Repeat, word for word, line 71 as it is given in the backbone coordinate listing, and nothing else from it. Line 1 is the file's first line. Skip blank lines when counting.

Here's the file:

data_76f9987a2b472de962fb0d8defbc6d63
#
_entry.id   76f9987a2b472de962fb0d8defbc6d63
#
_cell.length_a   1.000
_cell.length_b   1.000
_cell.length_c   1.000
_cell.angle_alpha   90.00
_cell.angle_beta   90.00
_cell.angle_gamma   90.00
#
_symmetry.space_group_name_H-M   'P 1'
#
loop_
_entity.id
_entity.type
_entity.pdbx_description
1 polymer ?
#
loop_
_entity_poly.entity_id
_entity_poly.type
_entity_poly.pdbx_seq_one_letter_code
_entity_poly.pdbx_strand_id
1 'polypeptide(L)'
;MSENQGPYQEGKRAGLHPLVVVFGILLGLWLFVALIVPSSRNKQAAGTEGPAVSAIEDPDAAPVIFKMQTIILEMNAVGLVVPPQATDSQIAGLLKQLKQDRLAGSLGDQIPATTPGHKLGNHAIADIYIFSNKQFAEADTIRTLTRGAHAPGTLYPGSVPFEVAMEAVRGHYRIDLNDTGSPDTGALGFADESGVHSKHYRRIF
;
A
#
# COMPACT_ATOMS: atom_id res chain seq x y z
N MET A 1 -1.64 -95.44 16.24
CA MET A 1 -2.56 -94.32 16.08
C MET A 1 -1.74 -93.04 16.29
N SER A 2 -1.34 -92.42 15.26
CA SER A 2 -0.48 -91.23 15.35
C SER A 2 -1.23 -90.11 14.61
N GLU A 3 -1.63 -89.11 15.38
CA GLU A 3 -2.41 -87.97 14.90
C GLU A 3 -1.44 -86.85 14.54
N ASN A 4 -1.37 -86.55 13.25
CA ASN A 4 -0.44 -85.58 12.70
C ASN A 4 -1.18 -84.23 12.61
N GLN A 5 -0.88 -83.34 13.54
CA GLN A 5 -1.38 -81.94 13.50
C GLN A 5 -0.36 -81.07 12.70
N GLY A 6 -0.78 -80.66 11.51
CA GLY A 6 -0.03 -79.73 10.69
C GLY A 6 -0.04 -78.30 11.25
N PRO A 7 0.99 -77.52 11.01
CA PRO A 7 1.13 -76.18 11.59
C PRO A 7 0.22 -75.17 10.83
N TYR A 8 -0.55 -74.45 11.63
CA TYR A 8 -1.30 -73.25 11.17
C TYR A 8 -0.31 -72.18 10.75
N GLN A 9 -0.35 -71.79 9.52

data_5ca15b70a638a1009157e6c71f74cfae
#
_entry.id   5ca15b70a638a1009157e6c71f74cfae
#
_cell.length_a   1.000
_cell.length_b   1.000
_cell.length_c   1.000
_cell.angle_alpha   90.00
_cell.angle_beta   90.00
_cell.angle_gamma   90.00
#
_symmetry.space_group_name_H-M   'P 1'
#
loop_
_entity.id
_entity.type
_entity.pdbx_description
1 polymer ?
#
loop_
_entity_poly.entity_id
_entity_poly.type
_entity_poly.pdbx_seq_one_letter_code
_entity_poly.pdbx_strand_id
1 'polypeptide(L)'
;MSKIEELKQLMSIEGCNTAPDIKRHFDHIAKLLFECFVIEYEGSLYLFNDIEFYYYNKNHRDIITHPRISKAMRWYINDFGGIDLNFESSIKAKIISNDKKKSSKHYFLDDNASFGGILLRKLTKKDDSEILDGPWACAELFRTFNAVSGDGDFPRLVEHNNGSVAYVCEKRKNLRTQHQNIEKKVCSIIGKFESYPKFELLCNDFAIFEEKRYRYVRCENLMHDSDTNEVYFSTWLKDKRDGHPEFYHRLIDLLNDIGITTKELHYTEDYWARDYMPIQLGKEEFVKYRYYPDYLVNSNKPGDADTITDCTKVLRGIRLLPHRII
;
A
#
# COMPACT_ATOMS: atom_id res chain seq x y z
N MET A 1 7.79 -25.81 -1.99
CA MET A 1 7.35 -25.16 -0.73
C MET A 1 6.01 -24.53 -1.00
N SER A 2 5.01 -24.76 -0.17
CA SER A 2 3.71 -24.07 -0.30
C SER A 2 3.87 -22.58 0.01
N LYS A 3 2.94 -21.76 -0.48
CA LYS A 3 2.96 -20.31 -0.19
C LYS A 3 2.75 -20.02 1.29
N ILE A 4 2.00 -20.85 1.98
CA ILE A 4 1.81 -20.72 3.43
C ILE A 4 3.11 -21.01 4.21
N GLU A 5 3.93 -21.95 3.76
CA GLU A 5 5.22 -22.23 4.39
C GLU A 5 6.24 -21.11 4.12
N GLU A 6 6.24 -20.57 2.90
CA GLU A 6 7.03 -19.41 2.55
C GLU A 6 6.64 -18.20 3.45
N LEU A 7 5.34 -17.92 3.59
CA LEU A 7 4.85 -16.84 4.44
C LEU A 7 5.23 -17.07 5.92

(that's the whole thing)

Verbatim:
_entity.type